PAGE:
Rick Santorum Can Win the 2012 GOP Nomination if He Follows Mad Men Star Don Draper and Builds a Better Brand

After becoming a Mad Men junkie (fellow junkies, March 25 could arrive soon enough), I have become increasingly interested in how organizations and figures advertise and market themselves. Currently, we are in the middle of that quadrennial marketing blitz — the presidential primaries.

Considering there have been 19 debates, and a combined $38.1 million spent on candidate advertising, this primary would be Don Draper’s dream. But like any advertising guru will tell you, success hinges on a readily identifiable brand. Although Romney is considered the GOP favorite, he lacks a true brand. In the absence of a Romney brand, Rick Santorum must continue to evolve his brand to secure a place as GOP frontrunner.

In terms of brand development, a common advertising tool is a SWOT analysis. SWOT stands for a product’s strengths, weaknesses, opportunities and threats in a specified market. A SWOT analysis of Santorum’s candidacy reveals why distinct branding makes him a candidate to watch.

Strengths. As evidenced by Hillary Clinton’s 2008 campaign, being a labeled a political “flip-flopper” is the coup de grace. Unfortunately, Mitt Romney is in a similar boat regarding decisions as governor of Massachusetts, including support for the individual mandate, questionable positions on both gay marriage and abortion, and gratuitous entitlement spending. For all intensive purposes, Romney has no discernable premise.

Conversely, Rick Santorum has steadily embraced the social conservative values like pro-life, anti-gay marriage as the cornerstone of his campaign. By consistently referencing his commitment to “family values” and the Catholic faith, Santorum has made his name synonymous with social issues. Despite the proclivity of social issues to garner negative coverage, Santorum’s commitment to these topics creates ensures name recognition, which is the leading factor in voter choice.

Weaknesses. Despite Santorum’s definable social platform, Santorum struggles to clearly articulate economic specifics. His platform includes a bevy of tax breaks and promises to make sweeping spending cuts. However, he has failed to posit exactly how he will handle the entitlement quandary. During Wednesday’s debate, Santorum heavily criticized Romney for an alleged $700 million in raised taxes and entitlements during his time as governor. However, Santorum failed to counter this accusation with his approach to the bigger issue with entitlement spending.

By suggesting his solution to economic issues, Santorum can avoid the pitfall of being perceived as too negative. Currently, the Achilles’ heel of the Santorum candidacy is his propensity to take the defensive. Being too defensive seems crotchety and Santorum must work harder to avoid this.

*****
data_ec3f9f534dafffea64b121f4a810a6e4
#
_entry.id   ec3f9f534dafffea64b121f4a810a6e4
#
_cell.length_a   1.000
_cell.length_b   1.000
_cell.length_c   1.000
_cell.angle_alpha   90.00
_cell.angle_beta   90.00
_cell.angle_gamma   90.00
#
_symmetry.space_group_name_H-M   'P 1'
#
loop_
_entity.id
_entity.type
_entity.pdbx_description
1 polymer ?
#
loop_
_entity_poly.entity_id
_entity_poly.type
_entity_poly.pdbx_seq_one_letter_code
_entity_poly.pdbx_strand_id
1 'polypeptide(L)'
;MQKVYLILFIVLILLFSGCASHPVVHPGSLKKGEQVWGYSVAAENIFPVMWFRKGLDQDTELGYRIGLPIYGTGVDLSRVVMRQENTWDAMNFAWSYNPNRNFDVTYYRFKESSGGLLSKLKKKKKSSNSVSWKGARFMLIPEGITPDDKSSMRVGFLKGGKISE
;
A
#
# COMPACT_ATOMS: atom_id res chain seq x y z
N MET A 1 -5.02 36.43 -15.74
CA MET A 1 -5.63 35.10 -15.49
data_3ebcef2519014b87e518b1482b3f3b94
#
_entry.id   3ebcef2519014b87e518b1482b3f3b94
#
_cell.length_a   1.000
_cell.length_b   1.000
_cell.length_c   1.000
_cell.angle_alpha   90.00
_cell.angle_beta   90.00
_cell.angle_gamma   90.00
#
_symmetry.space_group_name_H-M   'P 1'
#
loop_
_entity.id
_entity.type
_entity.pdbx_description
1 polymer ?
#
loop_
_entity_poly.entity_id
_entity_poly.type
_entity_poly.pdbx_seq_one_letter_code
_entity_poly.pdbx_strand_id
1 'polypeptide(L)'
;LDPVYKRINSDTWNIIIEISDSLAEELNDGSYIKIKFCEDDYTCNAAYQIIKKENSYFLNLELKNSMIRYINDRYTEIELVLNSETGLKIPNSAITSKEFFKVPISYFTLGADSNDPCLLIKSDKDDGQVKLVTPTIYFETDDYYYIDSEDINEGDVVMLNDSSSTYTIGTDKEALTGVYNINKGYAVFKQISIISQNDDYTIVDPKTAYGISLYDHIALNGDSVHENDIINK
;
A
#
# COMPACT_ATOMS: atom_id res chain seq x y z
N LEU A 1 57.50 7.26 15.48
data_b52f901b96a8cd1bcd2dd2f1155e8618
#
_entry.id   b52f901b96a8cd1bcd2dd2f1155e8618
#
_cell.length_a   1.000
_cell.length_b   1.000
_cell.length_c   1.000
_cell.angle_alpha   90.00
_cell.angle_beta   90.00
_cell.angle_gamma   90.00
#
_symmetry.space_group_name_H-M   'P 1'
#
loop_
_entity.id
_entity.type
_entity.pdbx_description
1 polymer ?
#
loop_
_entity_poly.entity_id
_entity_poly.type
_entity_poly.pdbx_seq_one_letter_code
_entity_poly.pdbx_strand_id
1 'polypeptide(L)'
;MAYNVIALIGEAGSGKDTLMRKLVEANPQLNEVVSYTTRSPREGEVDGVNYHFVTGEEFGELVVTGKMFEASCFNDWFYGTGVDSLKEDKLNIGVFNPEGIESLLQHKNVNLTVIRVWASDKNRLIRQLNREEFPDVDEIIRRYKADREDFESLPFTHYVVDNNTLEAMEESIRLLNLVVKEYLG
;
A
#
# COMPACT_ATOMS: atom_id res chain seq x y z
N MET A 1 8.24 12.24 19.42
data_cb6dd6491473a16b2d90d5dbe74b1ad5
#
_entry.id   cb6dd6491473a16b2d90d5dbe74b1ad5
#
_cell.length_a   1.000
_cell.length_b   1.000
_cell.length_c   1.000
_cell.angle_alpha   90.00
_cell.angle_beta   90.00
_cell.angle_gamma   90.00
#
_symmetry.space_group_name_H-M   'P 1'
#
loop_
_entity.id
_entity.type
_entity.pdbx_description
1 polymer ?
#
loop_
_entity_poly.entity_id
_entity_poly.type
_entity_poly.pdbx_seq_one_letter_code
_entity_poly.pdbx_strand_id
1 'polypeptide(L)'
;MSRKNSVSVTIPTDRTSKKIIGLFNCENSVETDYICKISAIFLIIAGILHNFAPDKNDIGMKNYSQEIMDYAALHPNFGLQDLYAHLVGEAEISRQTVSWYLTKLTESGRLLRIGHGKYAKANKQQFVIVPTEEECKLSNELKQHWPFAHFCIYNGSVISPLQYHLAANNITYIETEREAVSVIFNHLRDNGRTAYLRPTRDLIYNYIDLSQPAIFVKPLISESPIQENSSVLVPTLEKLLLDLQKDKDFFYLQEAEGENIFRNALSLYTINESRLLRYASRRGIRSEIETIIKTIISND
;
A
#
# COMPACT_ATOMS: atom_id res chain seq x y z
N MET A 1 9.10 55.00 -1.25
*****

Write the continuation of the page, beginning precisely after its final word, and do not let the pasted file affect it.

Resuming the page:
Opportunities. The beauty of an underdog candidacy is there’s more opportunity than expectation. One opportunity that Santorum must capitalize on is a win in Michigan on Tuesday. To beat Romney in his home state would give Santorum both a needed victory and further the debate about Romney being the “most electable."

From a policy perspective, although Santorum’s support of No Child Left Behind has been a liability, he should use it as springboard. By referencing a failed education policy, Santorum can effectively shed light on pertinent education issues like student debt. The incorporation of student debt would also appeal to the vital 18-24 demographic.

Threats. Two major threats will factor into the continued viability of the Santorum campaign. First, Santorum must be sure to contextualize his use of religious rhetoric. Without the proper framing, the Obama camp will exploit Santorum’s commitment to Christian values as an affront to freedom of religion. Furthermore, a dearth of proper framing leaves the door open to accusations of religious extremism.

Secondly, Santorum must stop the idea of ratio conservatism, or having a conservative record in proportion to the liberal tendencies of Pennsylvania. Wednesday’s debate showed willingness of both Romney and Santorum to attach this qualifier to their political records. By qualifying his record, Santorum eliminates the ability to draw sharp contrasts between conservative policy and Obama policy.

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